September 17, 2019
appeal from the Superior Court of New Jersey, Law Division,
Middlesex County, Docket No. DC-008329-18.
Robert Gorman argued the cause for appellants (Lutz
Shafranski Gorman & Mahoney, PA, attorneys; John Robert
Gorman, of counsel and on the briefs).
Dietmar Ullrich argued the cause for respondent (The Ullrich
Law Firm, LLC, attorneys; Andrew Dietmar Ullrich, of counsel
and on the brief).
Judges Fisher, Accurso and Gilson.
considering the nature of a "pay-and-go" consent
judgment, which resolved a summary dispossess action, and the
judgment's impact on later-asserted claims for damages,
we hold that by entering into such a consent judgment the
parties entered into an accord and satisfaction and thereby
finally resolved all the known claims arising out of the
tenancy. Consequently, we affirm the trial court's
rejection of the tenants' counterclaim in the
landlord's subsequent action for enforcement of the
pay-and-go judgment because the counterclaim was based on a
claim then known to the tenants that they should have raised
during the negotiations that led to the pay-and-go judgment.
facts and circumstances that bring this matter before us are
uncomplicated. Following the death of her husband, plaintiff
Marisol Raji moved out of her Monroe Township home and, in
June 2012, offered to sell it to friends, defendants Alfonso
Saucedo and Yamiris Munoz. Apparently, defendants were not in
a position to immediately buy the property, so, to allow them
time to secure financing, plaintiff agreed to lease the
premises to them. And, because the parties intended an
eventual transfer of ownership, their lease agreement
arguably called for defendants to bear all costs associated
with maintaining the property.
years later, the status remained unchanged. Plaintiff texted
defendants in August 2017, lamenting the passage of time; she
expressed it was "never [her] intention to be
anyone's landlord let alone [her] friends, " and
questioned their failure to respond to her entreaties about
closing on the anticipated transaction by the end of 2017.
Plaintiff received no satisfactory response and, after paying
November's rent of $2456, defendants failed to pay the
following month's rent, prompting plaintiff's filing
of a summary dispossess action in December 2017.
parties quickly resolved their differences. On January 17,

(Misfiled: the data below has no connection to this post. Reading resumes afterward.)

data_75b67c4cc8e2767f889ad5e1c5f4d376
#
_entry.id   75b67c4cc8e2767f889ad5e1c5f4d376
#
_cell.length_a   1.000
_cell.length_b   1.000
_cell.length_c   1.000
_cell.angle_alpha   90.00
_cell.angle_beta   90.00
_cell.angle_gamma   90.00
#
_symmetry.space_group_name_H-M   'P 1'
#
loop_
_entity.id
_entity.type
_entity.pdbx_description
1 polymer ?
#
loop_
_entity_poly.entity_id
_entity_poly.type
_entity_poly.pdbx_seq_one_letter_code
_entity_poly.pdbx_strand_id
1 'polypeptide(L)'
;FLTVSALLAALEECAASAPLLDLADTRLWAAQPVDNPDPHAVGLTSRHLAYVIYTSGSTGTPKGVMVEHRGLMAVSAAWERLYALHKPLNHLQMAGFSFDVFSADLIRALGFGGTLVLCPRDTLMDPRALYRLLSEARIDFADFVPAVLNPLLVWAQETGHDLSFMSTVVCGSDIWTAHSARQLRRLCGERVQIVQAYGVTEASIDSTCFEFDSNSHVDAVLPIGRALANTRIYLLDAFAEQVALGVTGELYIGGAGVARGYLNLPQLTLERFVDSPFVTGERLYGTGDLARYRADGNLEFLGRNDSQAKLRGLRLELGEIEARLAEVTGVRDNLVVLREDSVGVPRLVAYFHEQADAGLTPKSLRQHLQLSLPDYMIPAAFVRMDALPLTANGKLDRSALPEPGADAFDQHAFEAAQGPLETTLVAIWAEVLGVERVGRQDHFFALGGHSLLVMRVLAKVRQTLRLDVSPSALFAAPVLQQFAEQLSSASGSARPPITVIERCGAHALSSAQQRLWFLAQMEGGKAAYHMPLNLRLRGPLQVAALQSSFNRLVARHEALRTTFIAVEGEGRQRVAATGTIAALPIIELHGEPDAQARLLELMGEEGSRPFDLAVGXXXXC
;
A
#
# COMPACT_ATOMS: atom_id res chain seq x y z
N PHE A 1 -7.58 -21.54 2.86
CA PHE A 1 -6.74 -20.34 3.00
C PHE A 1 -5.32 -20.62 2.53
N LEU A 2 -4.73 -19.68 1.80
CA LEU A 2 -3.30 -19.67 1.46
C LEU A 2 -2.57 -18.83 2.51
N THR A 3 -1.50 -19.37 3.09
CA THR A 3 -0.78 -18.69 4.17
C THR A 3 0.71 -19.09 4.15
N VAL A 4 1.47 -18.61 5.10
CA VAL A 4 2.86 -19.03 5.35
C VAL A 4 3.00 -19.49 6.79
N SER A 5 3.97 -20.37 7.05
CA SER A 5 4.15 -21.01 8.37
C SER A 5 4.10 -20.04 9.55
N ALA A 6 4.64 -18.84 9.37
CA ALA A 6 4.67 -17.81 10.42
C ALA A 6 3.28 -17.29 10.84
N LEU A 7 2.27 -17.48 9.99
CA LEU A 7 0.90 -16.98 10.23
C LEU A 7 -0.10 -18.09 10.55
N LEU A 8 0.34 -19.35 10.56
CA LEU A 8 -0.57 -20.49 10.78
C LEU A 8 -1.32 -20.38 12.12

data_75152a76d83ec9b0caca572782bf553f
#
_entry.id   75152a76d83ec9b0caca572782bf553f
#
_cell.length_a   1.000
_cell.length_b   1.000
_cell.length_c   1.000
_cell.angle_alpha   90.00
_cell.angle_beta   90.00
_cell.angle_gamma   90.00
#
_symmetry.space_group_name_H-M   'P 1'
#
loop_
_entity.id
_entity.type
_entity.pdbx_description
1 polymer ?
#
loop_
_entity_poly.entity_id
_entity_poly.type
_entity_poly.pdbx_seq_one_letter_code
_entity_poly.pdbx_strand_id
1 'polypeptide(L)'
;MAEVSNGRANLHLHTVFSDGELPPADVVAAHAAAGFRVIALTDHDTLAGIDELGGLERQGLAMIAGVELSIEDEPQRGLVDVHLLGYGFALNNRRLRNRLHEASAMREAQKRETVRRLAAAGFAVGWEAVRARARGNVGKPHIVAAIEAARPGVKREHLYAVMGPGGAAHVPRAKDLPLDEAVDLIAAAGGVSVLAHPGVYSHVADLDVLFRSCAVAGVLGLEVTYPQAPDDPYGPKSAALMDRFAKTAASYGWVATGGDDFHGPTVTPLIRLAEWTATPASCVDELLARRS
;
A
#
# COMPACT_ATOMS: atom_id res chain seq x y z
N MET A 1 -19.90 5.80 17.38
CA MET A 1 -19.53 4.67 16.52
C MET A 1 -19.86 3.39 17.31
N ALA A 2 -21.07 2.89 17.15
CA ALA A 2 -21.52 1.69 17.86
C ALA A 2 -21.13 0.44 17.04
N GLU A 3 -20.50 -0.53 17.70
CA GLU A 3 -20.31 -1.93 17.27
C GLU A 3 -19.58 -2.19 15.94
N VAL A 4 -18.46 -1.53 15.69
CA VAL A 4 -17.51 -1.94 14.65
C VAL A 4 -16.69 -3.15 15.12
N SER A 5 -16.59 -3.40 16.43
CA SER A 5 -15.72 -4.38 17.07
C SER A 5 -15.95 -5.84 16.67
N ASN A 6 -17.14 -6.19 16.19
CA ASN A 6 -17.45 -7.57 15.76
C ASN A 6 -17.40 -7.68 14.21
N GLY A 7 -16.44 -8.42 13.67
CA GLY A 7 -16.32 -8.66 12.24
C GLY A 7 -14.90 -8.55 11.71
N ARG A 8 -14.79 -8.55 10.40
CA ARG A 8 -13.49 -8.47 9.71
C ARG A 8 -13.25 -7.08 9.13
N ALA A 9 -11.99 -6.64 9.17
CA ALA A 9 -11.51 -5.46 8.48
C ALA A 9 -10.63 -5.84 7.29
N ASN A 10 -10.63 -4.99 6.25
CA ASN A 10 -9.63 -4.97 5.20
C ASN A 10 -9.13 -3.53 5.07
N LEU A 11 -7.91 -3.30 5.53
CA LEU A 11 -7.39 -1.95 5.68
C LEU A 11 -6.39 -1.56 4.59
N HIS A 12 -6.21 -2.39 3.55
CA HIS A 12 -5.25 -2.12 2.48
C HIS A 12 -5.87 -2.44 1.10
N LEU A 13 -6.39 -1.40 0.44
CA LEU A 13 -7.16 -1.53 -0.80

2018, they consented to a pay-and-go judgment, which
memorialized plaintiff's entitlement to immediate
possession and fixed the parties' financial obligations.
The judgment declared that defendants would pay plaintiff
$7368, and provided a schedule of payments: the first payment
of $4912 was due within two days, following which defendants
were required to make four weekly $614 payments, the first of
which was due by February 1 and the last of which was to be
paid by February 22. The judgment also declared that so long
as defendants complied with the payment schedule, they would
be entitled to remain in the premises but, under no
circumstances, could defendants remain past March 31, 2018.
The judgment authorized issuance of a warrant of removal upon
defendants' default of the judgment's terms.
failed to make the initial payment and were eventually locked
Plaintiff commenced this action in June 2018 for enforcement
of the monetary aspects of the pay-and-go judgment. In
response, defendants filed a counterclaim, which alleged
unjust enrichment and sought nearly $9000 for having replaced
a pool liner in November 2016 and other related pool costs.
second case was tried in October 2018. Defendant Saucedo
testified the parties agreed or understood that the pool
charges would be credited against the purchase price at
closing or would constitute an offset against any rent due.
Plaintiff testified the lease agreement imposed on defendants
an obligation to replace the pool liner or to maintain the
property and, in any event, plaintiff was not unjustly
trial's conclusion, the judge rendered an oral decision
in which he implicitly found plaintiff – but not
defendant Saucedo – credible. The judge determined that
had defendants believed they were entitled to reimbursement
for the pool charges that claim should have been asserted as
a set off against the rent plaintiff claimed due during the
summary dispossess action and at the time the pay-and-go
judgment was negotiated. Because they didn't raise this
issue, the judge rejected defendants' counterclaim.
later denying defendants' motion for a new trial, the
judge iterated his view that the parties had reached an
accord and satisfaction, which was embodied in the pay-and-go
judgment, and that all their rights and liabilities
concerning the tenancy were then fixed. He also again
spoke about his findings, reiterating he did ...